The artist William Green produced topographical views of the Lake District both as a teaching resource that could be copied by his pupils, and as souvenirs for the increasing numbers of tourists who were coming to visit that part of England by the turn of the century. Many of these views were published as aquatints and etchings and included in guidebooks to the area, although Green also sold original watercolours to George IV and other members of European royalty. The Romantic poet William Wordsworth, who wrote Green’s epitaph, celebrated his ‘faithful representations of the country and lasting memorials of its more perishable features’.
This atmospheric view held in the King’s Topographical Collection shows a scene with a stone bridge in Great Langdale, with the dramatic rocky peaks of the Langdale Pikes on the north side of the valley looming in the background.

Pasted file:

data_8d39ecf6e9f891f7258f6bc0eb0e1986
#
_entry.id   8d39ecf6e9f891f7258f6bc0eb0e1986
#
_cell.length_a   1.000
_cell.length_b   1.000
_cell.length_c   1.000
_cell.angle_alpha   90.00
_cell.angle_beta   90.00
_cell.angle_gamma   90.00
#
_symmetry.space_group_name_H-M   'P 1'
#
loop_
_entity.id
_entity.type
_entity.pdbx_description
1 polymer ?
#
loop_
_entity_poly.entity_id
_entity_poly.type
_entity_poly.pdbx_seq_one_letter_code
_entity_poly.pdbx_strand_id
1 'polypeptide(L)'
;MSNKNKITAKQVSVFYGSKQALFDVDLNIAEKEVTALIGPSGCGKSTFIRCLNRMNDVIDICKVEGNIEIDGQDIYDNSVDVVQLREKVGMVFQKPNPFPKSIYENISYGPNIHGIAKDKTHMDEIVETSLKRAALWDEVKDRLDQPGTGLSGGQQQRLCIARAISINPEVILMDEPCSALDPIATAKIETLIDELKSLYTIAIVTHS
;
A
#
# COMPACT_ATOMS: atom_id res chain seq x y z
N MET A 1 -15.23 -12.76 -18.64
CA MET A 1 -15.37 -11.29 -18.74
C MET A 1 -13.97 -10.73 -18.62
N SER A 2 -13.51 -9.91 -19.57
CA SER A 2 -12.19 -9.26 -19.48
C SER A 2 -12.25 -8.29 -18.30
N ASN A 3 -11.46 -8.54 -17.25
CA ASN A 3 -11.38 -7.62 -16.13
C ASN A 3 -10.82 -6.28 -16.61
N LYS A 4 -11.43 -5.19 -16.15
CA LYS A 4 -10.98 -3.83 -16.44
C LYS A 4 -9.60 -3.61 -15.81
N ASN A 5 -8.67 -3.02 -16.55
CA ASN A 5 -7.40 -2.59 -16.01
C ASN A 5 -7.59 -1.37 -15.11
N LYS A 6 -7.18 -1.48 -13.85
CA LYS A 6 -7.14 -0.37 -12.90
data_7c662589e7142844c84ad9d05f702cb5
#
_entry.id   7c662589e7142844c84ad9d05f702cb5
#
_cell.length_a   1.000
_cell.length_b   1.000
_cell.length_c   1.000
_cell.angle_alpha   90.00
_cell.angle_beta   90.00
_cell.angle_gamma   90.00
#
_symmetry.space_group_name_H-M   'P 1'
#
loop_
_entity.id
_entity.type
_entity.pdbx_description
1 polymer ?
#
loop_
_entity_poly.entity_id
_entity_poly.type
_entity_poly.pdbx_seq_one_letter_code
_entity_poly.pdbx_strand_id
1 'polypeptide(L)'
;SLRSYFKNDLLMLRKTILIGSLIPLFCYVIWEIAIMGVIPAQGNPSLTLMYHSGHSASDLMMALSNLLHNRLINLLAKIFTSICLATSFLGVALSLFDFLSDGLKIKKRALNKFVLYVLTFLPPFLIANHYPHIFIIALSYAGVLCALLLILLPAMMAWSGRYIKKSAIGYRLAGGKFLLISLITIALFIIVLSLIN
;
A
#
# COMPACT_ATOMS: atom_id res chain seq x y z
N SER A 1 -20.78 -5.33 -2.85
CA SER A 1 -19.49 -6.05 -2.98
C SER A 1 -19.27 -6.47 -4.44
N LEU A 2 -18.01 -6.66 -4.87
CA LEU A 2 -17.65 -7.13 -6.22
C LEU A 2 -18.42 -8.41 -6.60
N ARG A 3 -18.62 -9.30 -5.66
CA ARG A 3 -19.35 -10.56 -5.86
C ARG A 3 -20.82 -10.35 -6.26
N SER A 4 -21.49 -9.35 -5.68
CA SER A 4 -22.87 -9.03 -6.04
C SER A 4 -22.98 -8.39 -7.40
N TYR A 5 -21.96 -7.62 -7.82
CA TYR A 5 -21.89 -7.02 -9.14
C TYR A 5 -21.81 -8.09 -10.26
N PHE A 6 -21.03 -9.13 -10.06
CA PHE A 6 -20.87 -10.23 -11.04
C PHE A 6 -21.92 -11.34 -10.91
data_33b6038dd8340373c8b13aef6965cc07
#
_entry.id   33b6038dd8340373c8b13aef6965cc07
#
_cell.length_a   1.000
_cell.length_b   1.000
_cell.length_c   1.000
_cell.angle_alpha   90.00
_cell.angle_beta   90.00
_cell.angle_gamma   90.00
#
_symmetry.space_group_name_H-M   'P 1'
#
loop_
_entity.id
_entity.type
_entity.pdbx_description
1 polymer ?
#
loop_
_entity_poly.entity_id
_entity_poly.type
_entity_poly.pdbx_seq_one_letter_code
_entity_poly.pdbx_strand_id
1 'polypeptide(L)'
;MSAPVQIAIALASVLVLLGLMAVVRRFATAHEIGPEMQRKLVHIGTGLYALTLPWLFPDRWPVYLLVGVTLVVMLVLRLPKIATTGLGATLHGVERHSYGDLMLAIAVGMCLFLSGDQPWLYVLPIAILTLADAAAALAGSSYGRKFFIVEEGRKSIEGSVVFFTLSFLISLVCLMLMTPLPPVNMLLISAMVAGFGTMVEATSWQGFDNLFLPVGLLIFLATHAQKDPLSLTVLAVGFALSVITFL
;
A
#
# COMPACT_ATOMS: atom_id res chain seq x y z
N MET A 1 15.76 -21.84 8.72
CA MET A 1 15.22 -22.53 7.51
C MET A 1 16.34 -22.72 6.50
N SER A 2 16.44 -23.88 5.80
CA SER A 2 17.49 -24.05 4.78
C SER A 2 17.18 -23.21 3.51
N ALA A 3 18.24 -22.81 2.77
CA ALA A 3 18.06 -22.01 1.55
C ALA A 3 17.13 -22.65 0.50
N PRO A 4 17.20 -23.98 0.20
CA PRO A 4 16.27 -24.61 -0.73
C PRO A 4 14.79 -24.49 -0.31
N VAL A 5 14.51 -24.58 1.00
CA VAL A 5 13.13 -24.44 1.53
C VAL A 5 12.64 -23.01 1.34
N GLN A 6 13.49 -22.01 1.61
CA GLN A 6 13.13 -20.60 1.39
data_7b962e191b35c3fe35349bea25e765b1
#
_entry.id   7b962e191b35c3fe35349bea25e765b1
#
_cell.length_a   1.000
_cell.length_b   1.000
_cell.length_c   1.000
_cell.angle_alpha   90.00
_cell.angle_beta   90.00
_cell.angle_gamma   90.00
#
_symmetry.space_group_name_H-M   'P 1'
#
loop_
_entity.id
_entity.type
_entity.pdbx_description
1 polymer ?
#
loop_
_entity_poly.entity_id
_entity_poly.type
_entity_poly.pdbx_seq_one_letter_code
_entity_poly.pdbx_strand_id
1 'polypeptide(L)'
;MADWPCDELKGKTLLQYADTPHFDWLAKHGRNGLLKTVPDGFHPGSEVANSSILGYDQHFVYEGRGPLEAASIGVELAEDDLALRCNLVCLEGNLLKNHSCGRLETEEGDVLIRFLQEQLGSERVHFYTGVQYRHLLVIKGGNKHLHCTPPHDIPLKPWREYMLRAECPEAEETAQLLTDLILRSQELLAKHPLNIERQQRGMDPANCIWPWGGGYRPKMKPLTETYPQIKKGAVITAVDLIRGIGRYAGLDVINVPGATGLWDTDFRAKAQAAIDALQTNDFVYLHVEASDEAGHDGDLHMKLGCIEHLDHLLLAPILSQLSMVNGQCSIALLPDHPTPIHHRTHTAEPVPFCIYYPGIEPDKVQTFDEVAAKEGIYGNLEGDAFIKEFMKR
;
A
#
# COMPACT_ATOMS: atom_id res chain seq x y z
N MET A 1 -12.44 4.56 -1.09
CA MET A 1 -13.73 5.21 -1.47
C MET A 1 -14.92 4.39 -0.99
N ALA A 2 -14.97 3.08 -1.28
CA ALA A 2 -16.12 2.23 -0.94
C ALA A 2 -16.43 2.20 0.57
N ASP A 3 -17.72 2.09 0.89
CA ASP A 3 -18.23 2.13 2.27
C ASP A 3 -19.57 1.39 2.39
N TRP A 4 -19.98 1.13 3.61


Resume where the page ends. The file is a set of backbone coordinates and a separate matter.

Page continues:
- Full title:
- A View of the Bridge under Langdale Pikes, Westmoreland
- Watercolour / View
- William Green
- © British Library
- Usage terms
- Creative Commons Attribution Non Commercial licence
- Held by
- British Library
- Maps K.Top.43.21.
- Article by:
- Ann Payne
Topographical artists, authors and collectors often concentrated on particular areas, as Ann Payne, former Curator of Manuscripts at the British Library explains.